Britain's Prime Minister Gordon Brown says the EU is in a strong position to lead the way out of the global recession
In an unusually pro-European speech on Tuesday (24 March) UK prime minister Gordon Brown insisted that Britain was one of the EU's key players and that the 27-nation bloc was in a unique position to lead the way out of the global financial crisis by re-inserting "a strong sense of values" in the financial markets.
"I stand here today proud to be British and proud to be European," Mr. Brown told MEPs in Strasbourg.
The UK has often been subject to criticism for not being sufficiently involved in EU affairs, notably due to its opt-outs from various EU areas such as justice and home affairs or the common European currency.
But the British premier stressed that he was "representing a country that does not see itself as an island adrift from Europe but as a country at the centre of Europe; not in Europe's slipstream but firmly in its mainstream."
He also said the EU was "uniquely placed" to provide world leadership in finding a way out of the "international hurricane that is sweeping the world."
The bloc has a long history of cross-border co-operation and "a strong sense of values" it can bring to the markets, he added.
"I propose that we in Europe take a central role" in setting up "a new principled economy for our times," Mr. Brown said.
The prime minister's speech in the European Parliament was the first stop in a quick world tour that will also see him landing in the US, Brazil and Chile, ahead of the G20 meeting he is is host next week (2 April) in London.
At the G20 summit, the EU is going to push for additional financial regulation as well as for "the beginning of the end for offshore tax havens and offshore centres," Mr. Brown said.
Protectionism—the politics of retreat and fear
The British premier also re-iterated his warnings against economic protectionism, which he called "the politics of defeatism".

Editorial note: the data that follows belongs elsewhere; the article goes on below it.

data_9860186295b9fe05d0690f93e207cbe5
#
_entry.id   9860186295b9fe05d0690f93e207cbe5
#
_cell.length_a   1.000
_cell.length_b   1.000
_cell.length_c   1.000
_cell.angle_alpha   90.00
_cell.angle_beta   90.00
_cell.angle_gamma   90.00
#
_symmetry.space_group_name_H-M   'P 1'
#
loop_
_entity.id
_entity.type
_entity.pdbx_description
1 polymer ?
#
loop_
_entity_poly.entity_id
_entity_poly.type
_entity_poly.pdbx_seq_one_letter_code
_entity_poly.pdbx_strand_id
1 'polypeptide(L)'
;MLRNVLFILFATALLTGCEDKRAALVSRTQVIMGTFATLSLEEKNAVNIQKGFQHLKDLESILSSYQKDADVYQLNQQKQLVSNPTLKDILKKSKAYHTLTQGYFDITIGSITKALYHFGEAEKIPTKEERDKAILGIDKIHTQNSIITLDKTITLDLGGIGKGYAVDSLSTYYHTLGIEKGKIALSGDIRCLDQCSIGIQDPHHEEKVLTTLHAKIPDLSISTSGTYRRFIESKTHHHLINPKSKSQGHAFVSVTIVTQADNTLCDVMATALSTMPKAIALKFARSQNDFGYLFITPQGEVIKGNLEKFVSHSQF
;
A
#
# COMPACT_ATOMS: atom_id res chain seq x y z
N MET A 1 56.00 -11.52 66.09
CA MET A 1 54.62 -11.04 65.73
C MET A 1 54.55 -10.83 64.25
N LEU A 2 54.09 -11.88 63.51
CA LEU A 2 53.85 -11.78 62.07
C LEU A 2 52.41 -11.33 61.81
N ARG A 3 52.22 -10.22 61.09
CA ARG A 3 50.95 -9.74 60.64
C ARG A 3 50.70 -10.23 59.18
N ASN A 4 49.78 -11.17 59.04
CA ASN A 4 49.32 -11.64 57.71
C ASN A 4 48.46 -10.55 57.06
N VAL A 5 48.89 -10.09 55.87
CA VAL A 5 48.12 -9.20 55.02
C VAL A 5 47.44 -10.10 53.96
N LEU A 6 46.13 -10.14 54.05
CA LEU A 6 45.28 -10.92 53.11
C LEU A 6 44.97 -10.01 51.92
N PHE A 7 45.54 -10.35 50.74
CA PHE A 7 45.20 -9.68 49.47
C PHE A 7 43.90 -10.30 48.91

"I know that the temptation for some is to meet this new insecurity with retreat, to try to feel safe by attempting to pull up the drawbridge or turn the clock back," Mr. Brown told MEPs.
"But I tell you if there's anything we know from history, it is that protectionism is the politics of defeatism, retreat and fear and in the end protects no one at all," he added.
The debate on protectionism in Europe was sparked by French President Nicolas Sarkozy, who was accused of economic nationalism after unveiling a package in February to help the French car industry.
But an EU summit on 1 March in Brussels ended with the assurance that no EU country intended to breach the bloc's single market rules by putting in place policies aimed at protecting their own industries.
In its bid to exit the crisis and building a more moral financial system, Europe must also work for a strong co-operation with the new American administration, according to Mr. Brown.
"Never in recent years have we had an American leadership so keen at all levels to co-operate with Europe on financial stability, climate change, security and development, and seldom has such co-operation been so obviously of benefit to us and to all the world," he said.
For his part, US President Barack Obama also called for joint action ahead of the G20 summit.
"My message is clear: The United States is ready to lead, and we call upon our partners to join us with a sense of urgency and common purpose," Mr. Obama wrote in an article published in 30 newspapers around the world on Tuesday.
"Only co-ordinated international action can prevent the irresponsible risk-taking that caused this crisis. That is why I am committed to seizing this opportunity to advance comprehensive reforms of our regulatory and supervisory framework," the American president wrote.
He also re-iterated calls on world governments to "stimulate growth."
The US had previously defended the stance that countries should focus more on additional fiscal measures and spending, but most EU states—notably France and Germany—have been arguing that the bloc is already spending enough and that the emphasis should now be put on tighter regulation.
"I know that America bears our share of responsibility for the mess that we all face. But I also know that we need not choose between a chaotic and unforgiving capitalism and an oppressive government-run economy. That is a false choice that will not serve our people or any people," Mr. Obama wrote.